A multi-core processor is a computer processor on a single integrated circuit with two or more separate processing units, called cores, each of which reads and executes program instructions. The instructions are ordinary CPU instructions but the single processor can run instructions on separate cores at the same time, increasing overall speed for programs that support multithreading or other parallel computing techniques. Manufacturers typically integrate the cores onto a single integrated circuit die or onto multiple dies in a single chip package. The microprocessors currently used in almost all personal computers are multi-core.
Intel Core 2 is the processor family encompassing a range of Intel's consumer 64-bit x86-64 single-, dual-, and quad-core microprocessors based on the Core micro-architecture. The single- and dual-core models are single-die, whereas the quad-core models comprise two dies, each containing two cores, packaged in a multi-chip module. The Core 2 range was the last flagship range of Intel desktop processors to use a front-side bus.
Pentium is a brand used for a series of x86 architecture-compatible microprocessors produced by Intel since 1993. In their form as of November 2011, Pentium processors are considered entry-level products that Intel rates as "two stars", meaning that they are above the low-end Atom and Celeron series, but below the faster Intel Core lineup, and workstation Xeon series.
The AMD Quad FX platform is an AMD platform targeted at enthusiasts which allows users to plug two Socket F Athlon 64 FX or 2-way Opteron processors (CPUs) into a single motherboard for a total of four physical cores. This is a type of dual processor setup, where two CPUs are installed on a motherboard to increase computing power. The major difference between the platform and past dual processor systems like Xeon is that each processor has its own dedicated memory stores. The Quad FX platform also has HyperTransport capability targeted toward consumer platforms.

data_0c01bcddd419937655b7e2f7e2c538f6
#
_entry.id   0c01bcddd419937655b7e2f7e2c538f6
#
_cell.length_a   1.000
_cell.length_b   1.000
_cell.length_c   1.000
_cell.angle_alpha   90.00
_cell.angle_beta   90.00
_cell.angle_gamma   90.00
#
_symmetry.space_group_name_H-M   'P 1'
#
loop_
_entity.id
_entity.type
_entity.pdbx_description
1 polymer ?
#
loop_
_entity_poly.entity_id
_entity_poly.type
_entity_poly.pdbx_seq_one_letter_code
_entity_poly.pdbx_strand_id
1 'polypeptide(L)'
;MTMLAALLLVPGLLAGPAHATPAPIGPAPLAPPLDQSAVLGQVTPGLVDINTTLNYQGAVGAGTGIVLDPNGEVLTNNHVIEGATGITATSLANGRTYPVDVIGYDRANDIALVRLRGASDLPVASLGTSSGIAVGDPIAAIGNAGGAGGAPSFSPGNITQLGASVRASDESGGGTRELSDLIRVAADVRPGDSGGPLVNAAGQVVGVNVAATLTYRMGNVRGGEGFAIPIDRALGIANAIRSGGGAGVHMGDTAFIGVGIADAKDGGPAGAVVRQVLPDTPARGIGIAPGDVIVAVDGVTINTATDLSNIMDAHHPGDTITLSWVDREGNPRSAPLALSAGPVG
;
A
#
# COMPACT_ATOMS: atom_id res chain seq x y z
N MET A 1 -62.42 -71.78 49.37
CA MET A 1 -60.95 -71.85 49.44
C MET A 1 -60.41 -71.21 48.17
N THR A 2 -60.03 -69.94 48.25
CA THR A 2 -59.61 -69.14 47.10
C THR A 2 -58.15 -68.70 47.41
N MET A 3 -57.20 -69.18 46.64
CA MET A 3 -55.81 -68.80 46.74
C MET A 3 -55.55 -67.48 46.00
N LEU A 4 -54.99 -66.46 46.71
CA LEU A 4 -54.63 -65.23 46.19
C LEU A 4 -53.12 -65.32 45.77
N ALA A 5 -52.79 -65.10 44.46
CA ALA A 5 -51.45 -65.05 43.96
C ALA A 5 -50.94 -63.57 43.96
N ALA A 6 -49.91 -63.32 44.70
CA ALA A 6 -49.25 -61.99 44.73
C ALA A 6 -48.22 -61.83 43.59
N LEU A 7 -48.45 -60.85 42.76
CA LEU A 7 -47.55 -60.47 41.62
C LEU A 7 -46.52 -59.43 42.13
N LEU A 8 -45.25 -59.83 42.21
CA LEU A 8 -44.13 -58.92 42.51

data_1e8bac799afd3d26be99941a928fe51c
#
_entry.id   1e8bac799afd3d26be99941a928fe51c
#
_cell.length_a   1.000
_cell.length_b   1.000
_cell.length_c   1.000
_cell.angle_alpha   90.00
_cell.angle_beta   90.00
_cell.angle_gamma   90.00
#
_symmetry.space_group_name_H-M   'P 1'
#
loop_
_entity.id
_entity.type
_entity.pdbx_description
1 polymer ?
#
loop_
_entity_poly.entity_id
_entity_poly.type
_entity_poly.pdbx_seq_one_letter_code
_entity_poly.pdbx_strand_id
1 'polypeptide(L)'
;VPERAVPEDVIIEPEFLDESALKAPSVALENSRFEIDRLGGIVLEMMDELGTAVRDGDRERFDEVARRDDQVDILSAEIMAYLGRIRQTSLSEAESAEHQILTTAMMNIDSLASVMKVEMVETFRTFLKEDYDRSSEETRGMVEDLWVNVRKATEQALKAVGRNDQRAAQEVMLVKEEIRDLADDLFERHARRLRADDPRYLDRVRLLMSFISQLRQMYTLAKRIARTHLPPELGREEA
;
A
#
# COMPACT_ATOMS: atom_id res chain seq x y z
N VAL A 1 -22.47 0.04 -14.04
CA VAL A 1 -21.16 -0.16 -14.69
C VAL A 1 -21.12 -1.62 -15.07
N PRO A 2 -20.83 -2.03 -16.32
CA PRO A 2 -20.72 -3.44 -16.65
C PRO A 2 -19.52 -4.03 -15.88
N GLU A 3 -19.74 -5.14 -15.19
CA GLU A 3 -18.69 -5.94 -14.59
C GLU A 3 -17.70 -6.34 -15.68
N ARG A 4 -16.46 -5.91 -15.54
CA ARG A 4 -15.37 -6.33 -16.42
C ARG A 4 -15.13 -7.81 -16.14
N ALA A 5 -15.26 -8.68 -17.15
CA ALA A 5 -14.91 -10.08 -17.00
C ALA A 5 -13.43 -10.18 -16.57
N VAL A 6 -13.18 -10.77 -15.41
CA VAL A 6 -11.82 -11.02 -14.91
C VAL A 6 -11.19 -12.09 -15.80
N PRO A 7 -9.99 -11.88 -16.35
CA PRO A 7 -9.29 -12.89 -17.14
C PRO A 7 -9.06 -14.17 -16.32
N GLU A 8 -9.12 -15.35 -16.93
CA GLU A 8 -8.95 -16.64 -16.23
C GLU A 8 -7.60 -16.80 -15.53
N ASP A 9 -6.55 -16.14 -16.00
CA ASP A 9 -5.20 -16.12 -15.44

LGA 771, also known as Socket J, is a CPU interface introduced by Intel in 2006. It is used in Intel Core microarchitecture and NetBurst microarchitecture(Dempsey) based DP-capable server processors, the Dual-Core Xeon is codenamed Dempsey, Woodcrest, and Wolfdale and the Quad-Core processors Clovertown, Harpertown, and Yorkfield-CL. It is also used for the Core 2 Extreme QX9775.
Intel's Skulltrail is an enthusiast gaming platform that was released on February 19, 2008. It is based on the company's 5400 "Seaburg" workstation chipset. The primary difference between Skulltrail and Intel's current and past enthusiast chipsets is a dual CPU socket design that allows two processors to operate on the same motherboard. Therefore, Skulltrail can operate eight processing cores on one system. The platform supports two Core 2 Extreme QX9775 processors, which operate at 3.2 GHz.
Haswell is the codename for a processor microarchitecture developed by Intel as the "fourth-generation core" successor to the Ivy Bridge. Intel officially announced CPUs based on this microarchitecture on June 4, 2013, at Computex Taipei 2013, while a working Haswell chip was demonstrated at the 2011 Intel Developer Forum. With Haswell, which uses a 22 nm process, Intel also introduced low-power processors designed for convertible or "hybrid" ultrabooks, designated by the "Y" suffix.